• Bleeding Edge
  • The Borderlands series: Intended to be Diablo meets Halo gameplay-wise, but the First-Person Shooter nature of the game ends up being a PvE focused Hero Shooter, in a way:
  • Call of Duty: Black Ops III: Combines hero shooter elements with traditional Call of Duty multiplayer. There are 10 specialists, each with unique personalities and special abilities, but Create-a-Class and the standard selection of weapons and attachments, perks, and equipment are still available for all specialists.
    • Call of Duty: Infinite Warfare: Continues the specialist feature (called Rigs here), however there's only 6 and they lack the personalities of the Black Ops III specialists.
  • Crucible
  • Cyber Diver: Released by Taito in Japanese arcades back in 2009, this was an early example of the genre.
  • Depth is an asymmetric version — the sharks each have unique appearances, abilities, and health, while the divers can fill out certain roles with certain equipment, but aren't restricted.
  • Dirty Bomb
  • Evolve: It's an asymmetric example of this genre. The available characters are different if you are on the hunters side or on the monster side.
  • Final Combat
  • Gears 5 incorporates elements of this into its PvE modes, Horde and Escape. Each character available in these modes now have a predetermined loadout which they spawn with, in addition to both an ultimate and passive ability.
  • Ghost in the Shell: First Assault Online
  • Gigantic
  • Gunslinger Stratos: Released by Taito and Square Enix in Japanese arcades back in 2012, this was an early example of the genre.
  • LawBreakers, leaning more towards Quake: Champions than the rest of the genre.
  • Mega Man 8-Bit Deathmatch isn't this on its own, but there are several Game Mods that allows the players to play as different Robot Masters and other characters with their own abilities and weapons instead of just being able to pick up and use weapons on the map.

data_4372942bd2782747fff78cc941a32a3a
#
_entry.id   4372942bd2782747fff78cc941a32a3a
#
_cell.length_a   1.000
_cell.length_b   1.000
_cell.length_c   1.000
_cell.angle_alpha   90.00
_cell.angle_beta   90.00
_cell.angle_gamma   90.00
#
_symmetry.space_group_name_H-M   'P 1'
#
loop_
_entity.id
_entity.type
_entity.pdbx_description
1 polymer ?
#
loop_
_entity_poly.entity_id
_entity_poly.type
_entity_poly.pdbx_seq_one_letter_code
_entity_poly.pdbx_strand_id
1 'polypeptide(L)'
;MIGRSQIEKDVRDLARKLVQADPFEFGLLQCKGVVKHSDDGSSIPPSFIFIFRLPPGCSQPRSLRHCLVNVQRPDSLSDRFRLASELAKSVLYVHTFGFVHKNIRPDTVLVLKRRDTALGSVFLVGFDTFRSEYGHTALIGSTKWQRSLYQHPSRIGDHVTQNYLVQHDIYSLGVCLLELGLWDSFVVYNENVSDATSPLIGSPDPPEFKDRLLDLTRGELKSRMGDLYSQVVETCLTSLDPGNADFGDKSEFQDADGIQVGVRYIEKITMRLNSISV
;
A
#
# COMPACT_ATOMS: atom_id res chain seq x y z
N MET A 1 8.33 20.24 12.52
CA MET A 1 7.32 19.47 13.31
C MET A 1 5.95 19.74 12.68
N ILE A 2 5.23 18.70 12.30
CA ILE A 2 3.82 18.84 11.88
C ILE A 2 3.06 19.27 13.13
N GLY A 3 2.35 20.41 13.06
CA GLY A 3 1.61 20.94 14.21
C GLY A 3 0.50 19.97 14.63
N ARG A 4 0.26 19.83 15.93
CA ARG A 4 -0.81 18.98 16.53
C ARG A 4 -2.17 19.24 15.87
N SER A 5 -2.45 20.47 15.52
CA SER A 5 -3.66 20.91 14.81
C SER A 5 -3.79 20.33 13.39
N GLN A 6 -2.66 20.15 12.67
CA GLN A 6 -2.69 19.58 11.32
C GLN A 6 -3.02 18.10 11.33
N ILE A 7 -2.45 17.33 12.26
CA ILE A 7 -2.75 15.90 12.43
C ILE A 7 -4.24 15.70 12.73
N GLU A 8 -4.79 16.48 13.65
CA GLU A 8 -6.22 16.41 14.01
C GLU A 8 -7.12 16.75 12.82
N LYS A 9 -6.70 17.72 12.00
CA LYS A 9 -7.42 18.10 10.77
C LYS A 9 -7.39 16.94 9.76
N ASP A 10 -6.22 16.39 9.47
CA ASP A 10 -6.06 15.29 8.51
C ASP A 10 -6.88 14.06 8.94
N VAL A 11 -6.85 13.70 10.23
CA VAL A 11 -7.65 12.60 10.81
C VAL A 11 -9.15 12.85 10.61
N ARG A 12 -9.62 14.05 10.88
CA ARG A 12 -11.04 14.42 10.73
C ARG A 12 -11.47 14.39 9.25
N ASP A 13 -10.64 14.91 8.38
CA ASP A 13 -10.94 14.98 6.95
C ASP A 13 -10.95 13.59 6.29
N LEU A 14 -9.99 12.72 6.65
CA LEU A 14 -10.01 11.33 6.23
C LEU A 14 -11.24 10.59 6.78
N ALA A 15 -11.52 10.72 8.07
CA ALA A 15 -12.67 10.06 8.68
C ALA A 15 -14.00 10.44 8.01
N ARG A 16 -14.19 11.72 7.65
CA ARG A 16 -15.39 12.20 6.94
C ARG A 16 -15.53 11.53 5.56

• Monday Night Combat: Third-Person Shooter example
  • Nosgoth: As with Monday Night Combat, it's a third-person shooter, along with asymmetric multiplayer.
  • Outtrigger: The Ur-Example of the genre. It featured four unique characters, each with their own unique class and abilities.
  • Overwatch
  • Overwatch 2
  • Paladins: A High Fantasy hero shooter that has a unique cards, items and talents system that makes each Champion have different ways of playing. Can be considered The Rival to Overwatch due to sharing some aesthetic similarities on the surface.
  • Paragon
  • Primal Carnage
  • Plants vs. Zombies: Battle for Neighborville
  • Plants vs. Zombies: Garden Warfare
  • Quake Champions is a sort of compromise between a Hero Shooter and the traditional "Arena Shooter" of previous installments. There are different characters with unique traits and abilities, but these are secondary to weapons, which are found in the level and not character-restricted.
  • Rainbow Six Siege is a competitive Counter-Strike-styled multiplayer shooter mixed with some hero shooter elements. All of the "Operators" have distinct gadgets and personalities, and teamwork is absolutely vital to success. However, the game downplays the gadgets in combat (most are utility or tactical tools - even the ones that actually take the form of an extra weapon are generally bad for combat), and keeps the general gameplay style of most characters the same, with most only differing by weapon types available to them based on what CTU they hail from (e.g. Spetsnaz Operators get Russian weapons) and what role they play (e.g. a Defender will usually get shorter-ranged submachine guns and shotguns).